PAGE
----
JISHOU, HUNAN — I lived in Louisville a long time. I love the River City, but there are way too many religious crazies there tarnishing Louisville’s national image.
Take Ken Pagano, for example, whose invitation to his parishioners to bring their guns to a special event at church tomorrow has made national headlines. Pastor Pagano, shown in The New York Times with a handgun in a holster and a submachine gun in his left hand, wants his church to celebrate their right to carry firearms.
“God and guns were part of the foundation of this country,” Mr. Pagano, 49, said Wednesday in the small brick Assembly of God church, where a large wooden cross hung over the altar and two American flags jutted from side walls. “I don’t see any contradiction in this. Not every Christian denomination is pacifist.”
The Times article notes that, in the interests of safety, Jefferson County sheriff’s deputies (who I am sure have better things to do) will check visible weapons to make sure they are unloaded. They will not ask the parishioners of New Bethel Church in Valley Station for any concealed weapons, however.
“That’s the whole point of concealed,” Mr. Pagano said, adding that he was not worried because such owners require training.
Not everyone agrees with Pagano’s gun-love. The church’s insurers, for one, have canceled the church’s liability insurance for the “Bring Your Gun to Church” event, and have advised him they will cancel the policy at the end of the year.
Maybe the insurance company has the same mental image I have. Instead of yelling, “Amen!” churchgoers will instead fire their weapons toward the ceiling and yell, “Yeehaw!”
Nothing like reinforcing the image that Kentucky is inhabited by a bunch of rednecks. Thanks, pastor!
Seriously, there is so much that is wrong with this event, and the motivation behind it, and it’s hard to know where to begin. [OK, I need to come clean. I’ve been a member of the Louisville Quakers since 1984, so I might be just a bit biased.]
Let’s start with Pagano’s statement, “God and guns were part of the foundation of this country,” which sounds suspiciously like Christian Dominionist-speak. The Dominionists believe that God especially anointed the 13 Colonies, and the USA, as His special people, and that the country was founded specifically on Christian principles. They believe the USA is a “Christian nation.”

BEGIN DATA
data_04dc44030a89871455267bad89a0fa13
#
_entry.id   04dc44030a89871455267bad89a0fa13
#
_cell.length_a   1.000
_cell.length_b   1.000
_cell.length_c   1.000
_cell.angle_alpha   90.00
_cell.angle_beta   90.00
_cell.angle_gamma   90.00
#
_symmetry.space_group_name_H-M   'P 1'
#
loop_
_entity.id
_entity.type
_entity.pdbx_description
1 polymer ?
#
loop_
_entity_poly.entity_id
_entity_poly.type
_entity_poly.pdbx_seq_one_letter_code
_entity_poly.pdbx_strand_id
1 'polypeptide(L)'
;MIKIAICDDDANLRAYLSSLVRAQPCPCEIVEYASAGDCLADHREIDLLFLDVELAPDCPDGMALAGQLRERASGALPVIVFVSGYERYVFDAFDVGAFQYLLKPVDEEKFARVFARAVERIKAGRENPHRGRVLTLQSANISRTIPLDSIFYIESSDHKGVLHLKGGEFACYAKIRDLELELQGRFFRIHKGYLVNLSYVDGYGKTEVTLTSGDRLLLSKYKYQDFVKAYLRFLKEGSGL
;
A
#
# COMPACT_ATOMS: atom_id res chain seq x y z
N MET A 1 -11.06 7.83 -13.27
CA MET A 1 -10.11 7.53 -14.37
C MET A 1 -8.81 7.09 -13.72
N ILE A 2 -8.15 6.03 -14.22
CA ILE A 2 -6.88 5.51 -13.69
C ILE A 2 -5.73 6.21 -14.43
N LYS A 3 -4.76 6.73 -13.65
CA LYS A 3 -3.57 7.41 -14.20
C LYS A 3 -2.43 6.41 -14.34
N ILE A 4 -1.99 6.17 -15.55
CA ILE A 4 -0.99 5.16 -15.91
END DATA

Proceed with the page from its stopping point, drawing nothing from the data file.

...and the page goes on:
Pagano is only partly right. His own church, the Assembly of God, would probably have judged most of the Founding Fathers as apostates, or at least un-Christian, since a fair number of them rejected the Trinity and the divinity of Jesus. The Declaration of Independence mentions God, but the Constitution does not. In fact, the Constitution and the Founders made a special point to separate religion and governance.
We did not seek independence from Great Britain for religious reasons, either. Revolutionary soldiers and sailors (I have a few in my family tree) may have been church- or meeting-goers, but the Revolutionary War was not a jihad.
Guns back in those days were single-load muskets, the kind that you had to pack with powder first down the barrel before loading the shot or musket ball. People kept them for hunting, not for target practice at the local gun range.
Shooting at the Redcoats may have helped win the war, but the Revolution was as much a war of words and politics as it was a war of military strategy and attrition. Furthermore, the Founding Fathers did not decide, “Hey! Let’s start a new country based on everyone packing heat! No one will mess with us then!”
Then there’s the religious question. I don’t find any references in the New Testament that would suggest Jesus would favor carrying a gun. He said, “blessed are the peacemakers,” and “blessed are the meek,” not “blessed are the sharpshooters” or “blessed are the warriors.”
We can argue the rights of citizens to carry weapons until the cows come home, but no one can deny that a gun is an instrument of violence. Should parishioners also be allowed to bring swords and nunchaku to services? Or should churches hold boxing matches just before the altar call?
I just can’t twist my mind around the inherent contradiction between packing a gun and going to church at the same time. Pagano, however, sees no problem in it. In fact, he apparently sees it as a battle against some formless conspiracy .. against what, I don’t know.
“When someone from within the church tells me that being a Christian and having firearms are contradictions, that they’re incompatible with the Gospel — baloney,” he said. “As soon as you start saying that it’s not something that Christians do, well, guns are just the foil. The issue now is the Gospel. So in a sense, it does become a crusade. Now the Gospel is at stake.”
Yeah, the Gospel of St. (Dirty) Harry.